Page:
The first Toastmasters speech to complete called the ‘Icebreaker’. It is to get you used to speaking to other Toastmasters, and for them to learn a bit about you. A few months ago I joined Creatively Speaking Toastmasters. It is aimed at writers, and I was instantly drawn to their blend of Toastmaster efficiency and warm creative atmosphere. I am excited that it will help me build on my public speaking skills!
I Am A Goat
“Don’t be a sheep and follow the flock. Be a goat and walk your own path.”
That is a statement from my mother I heard my entire life. Since I was a child, she instilled in me a need to find my own path, do what I felt was right for myself, and not what others expected of me. Tonight, I want to relate to you my journey as a little wonky goat, and how it shaped me into the person I am today.
As a young child, I was into fantasy. Reading books all day, drawing dragons on every surface I could leave a mark on, putting on plays with friends – these were happy times. It seemed magical, and the other kids were into it too, so it felt right. We were a motley group of goats. Wandering all over the place, finding ourselves.
As I got older, however, the herd grew more into a homogenized flock. Suddenly there were a heck of a lot more sheep, and a lot less of us weird goats. I was coding websites while other girls got crushes. UNCOOL. I wasn’t interested in soccer, pop-music or underage drinking like the others. SUPER UNCOOL. My style was gothic chic, while frosted tips and brand-name jeans were the fad. If you’re not familiar with what goth is, think of ‘The Adams Family’. On the hottest day of the year, I’d be in my full witch garb, velvet gloves and all. A literal ‘black sheep’, if you will. I stuck out, and the other kids knew it.
Once I became a teen, the adults around me praised me for my individuality. Didn’t I see how important finding my voice was? To be different built character, right?
But I had grown weary.
You see, the other young sheep didn’t take so kindly to my individuality. Bullying, torment and ridicule replaced happy hours of play. I struggled as an adolescent to ‘fit in’… because I didn’t want to. Yet, I also didn’t want the stigma and grief it caused me. I couldn’t understand why people cared so much about what I was doing differently. Why were they so cruel? Couldn’t they just stick to their own flock, and leave me be?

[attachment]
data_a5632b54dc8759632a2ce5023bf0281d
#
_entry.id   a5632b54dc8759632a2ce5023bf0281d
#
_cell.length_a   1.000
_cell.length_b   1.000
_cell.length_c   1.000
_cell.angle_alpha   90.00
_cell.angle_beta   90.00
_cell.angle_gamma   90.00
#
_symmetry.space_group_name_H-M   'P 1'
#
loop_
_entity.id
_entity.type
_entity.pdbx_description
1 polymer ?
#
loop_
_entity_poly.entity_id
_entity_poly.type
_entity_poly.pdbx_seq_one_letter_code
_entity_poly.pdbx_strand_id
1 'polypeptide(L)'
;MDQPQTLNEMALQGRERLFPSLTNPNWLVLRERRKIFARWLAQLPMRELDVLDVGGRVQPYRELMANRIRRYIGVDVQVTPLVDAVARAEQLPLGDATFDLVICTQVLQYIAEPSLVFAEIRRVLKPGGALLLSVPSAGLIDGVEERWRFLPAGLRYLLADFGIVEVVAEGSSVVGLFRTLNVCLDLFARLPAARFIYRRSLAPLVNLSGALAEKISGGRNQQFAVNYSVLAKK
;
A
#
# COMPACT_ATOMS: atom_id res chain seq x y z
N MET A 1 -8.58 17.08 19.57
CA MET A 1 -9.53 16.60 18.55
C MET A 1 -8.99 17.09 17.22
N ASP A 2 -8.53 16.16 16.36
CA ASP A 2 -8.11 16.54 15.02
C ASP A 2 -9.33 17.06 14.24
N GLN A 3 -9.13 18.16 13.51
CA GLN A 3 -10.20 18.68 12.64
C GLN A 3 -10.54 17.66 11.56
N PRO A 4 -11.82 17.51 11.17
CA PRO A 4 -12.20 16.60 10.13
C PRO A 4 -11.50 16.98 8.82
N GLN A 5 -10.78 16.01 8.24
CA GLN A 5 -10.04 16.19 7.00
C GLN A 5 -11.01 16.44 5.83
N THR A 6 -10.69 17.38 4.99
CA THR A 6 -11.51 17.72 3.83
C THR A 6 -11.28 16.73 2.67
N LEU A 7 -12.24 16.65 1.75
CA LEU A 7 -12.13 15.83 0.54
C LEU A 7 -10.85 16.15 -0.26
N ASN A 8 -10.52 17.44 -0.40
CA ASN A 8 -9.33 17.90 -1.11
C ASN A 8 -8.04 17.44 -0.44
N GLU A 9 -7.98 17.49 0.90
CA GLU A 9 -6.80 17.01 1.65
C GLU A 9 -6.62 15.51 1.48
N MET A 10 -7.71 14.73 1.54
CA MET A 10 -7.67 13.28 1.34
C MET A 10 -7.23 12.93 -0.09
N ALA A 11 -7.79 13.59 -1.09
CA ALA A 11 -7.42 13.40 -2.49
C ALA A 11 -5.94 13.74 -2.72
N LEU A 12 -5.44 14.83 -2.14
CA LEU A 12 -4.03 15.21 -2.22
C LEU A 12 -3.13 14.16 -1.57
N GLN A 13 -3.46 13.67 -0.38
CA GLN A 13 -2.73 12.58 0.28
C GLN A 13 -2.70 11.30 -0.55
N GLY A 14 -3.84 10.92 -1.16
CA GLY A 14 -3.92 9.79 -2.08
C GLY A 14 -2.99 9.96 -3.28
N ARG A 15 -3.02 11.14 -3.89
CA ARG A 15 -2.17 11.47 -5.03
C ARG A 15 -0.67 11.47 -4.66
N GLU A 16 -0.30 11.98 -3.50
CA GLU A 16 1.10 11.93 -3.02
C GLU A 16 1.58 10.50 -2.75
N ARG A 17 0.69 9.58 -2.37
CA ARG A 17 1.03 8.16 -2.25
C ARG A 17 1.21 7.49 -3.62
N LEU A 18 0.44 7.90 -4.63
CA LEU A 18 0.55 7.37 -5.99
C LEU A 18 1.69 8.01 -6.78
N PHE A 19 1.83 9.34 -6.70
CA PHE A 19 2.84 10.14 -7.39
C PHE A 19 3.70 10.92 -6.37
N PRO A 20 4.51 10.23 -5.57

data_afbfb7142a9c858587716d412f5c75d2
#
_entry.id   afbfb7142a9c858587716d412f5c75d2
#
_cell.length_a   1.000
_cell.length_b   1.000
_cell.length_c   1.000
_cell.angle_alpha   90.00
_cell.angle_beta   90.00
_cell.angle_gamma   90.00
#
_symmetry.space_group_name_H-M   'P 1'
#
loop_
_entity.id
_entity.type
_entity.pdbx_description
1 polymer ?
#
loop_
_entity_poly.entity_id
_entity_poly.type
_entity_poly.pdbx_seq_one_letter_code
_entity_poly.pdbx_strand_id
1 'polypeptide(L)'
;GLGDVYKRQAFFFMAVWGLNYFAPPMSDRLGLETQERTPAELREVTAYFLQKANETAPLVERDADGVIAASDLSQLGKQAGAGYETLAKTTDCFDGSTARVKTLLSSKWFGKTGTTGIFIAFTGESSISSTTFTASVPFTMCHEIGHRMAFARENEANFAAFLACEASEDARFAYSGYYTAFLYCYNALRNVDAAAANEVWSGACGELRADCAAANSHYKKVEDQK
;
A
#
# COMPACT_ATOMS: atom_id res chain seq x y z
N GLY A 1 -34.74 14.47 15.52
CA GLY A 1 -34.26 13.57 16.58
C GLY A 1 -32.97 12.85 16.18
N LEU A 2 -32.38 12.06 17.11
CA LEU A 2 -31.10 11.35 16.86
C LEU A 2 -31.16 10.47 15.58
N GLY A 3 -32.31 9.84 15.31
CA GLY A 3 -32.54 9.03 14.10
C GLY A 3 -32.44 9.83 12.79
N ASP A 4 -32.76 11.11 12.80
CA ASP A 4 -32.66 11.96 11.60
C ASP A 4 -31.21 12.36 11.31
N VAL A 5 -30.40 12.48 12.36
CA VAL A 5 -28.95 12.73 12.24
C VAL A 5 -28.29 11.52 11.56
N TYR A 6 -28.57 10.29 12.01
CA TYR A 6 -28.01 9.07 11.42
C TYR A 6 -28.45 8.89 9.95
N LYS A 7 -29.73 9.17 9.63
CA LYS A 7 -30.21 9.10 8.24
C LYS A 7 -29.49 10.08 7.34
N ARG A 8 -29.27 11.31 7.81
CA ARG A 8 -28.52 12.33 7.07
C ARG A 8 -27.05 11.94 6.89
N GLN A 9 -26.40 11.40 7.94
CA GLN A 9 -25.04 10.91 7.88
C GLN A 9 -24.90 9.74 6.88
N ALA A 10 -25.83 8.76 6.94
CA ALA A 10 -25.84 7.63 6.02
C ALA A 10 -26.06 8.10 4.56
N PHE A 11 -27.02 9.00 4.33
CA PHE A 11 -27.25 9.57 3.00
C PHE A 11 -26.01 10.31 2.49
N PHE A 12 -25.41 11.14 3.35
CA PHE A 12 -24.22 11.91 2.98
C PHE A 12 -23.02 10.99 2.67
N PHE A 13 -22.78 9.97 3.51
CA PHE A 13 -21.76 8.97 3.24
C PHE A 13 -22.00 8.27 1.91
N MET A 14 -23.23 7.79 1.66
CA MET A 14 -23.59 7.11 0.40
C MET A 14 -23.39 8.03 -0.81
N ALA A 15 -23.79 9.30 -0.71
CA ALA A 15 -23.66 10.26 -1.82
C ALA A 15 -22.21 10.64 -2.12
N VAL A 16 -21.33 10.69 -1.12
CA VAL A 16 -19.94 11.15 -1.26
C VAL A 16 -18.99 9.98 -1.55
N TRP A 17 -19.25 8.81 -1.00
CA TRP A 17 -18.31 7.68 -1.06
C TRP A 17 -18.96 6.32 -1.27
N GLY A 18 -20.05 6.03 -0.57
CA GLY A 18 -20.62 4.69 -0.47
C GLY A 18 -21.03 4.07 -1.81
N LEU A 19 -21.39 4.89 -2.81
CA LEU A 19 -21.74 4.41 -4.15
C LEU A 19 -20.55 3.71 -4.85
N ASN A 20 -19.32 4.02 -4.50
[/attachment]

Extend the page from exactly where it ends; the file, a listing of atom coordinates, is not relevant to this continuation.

It was very painful; the struggle to build my identity caused me to be an outcast. Why was I sabotaging myself? It would have been easier to join the flock: sheepskin is safe and warm, after all. I could blend in and forget about pain. In the most uninventive way possible, mind you.
I came out the other side, though. I started seeing my peers for what they were: scared, emerging young adults. We were all trying to find ourselves, just some were unhappy with themselves. Sometimes those who cannot find happiness do not want to see it in others. Their sticks and stones would break my bones only if I let them. I was nearing 18, and realizing that I needed to leave the influence of the flock.
I channeled that revelation into a portfolio, applied, and was accepted into Art School. All that drawing and looking at things a bit differently had paid off. At NSCAD University, I met a whole new herd. Of goats, black sheep, purple cows, and blue chickens! A whole rainbow barnyard full of crazy animals, all encouraged to showcase their talents that made them original and of value to the world.
Four years ago, I vowed to give back to that barnyard that shaped me into the adult I am today. I started the East Coast Creative Collective, a monthly fellowship group for visual artists. It’s an inclusive space where professionals and students can be themselves, and celebrate what makes them unique. Mentorship, guidance and a sense of belonging thrives in this community.
Not surprisingly, often conversation at the meetup comes around to our childhoods. Many others have shared their experience of being the wonky goat in the herd. How they struggled to remain true to their artistic leanings, and how finding a herd they belonged to artistically helped them to feel accepted.
You could say that by leading the East Coast Creative Collective, I’ve become a goat herder of sorts. Only I don’t walk in front of my fellow goats; I walk beside them.
After all…. goats don’t follow the flock. We do our own thing.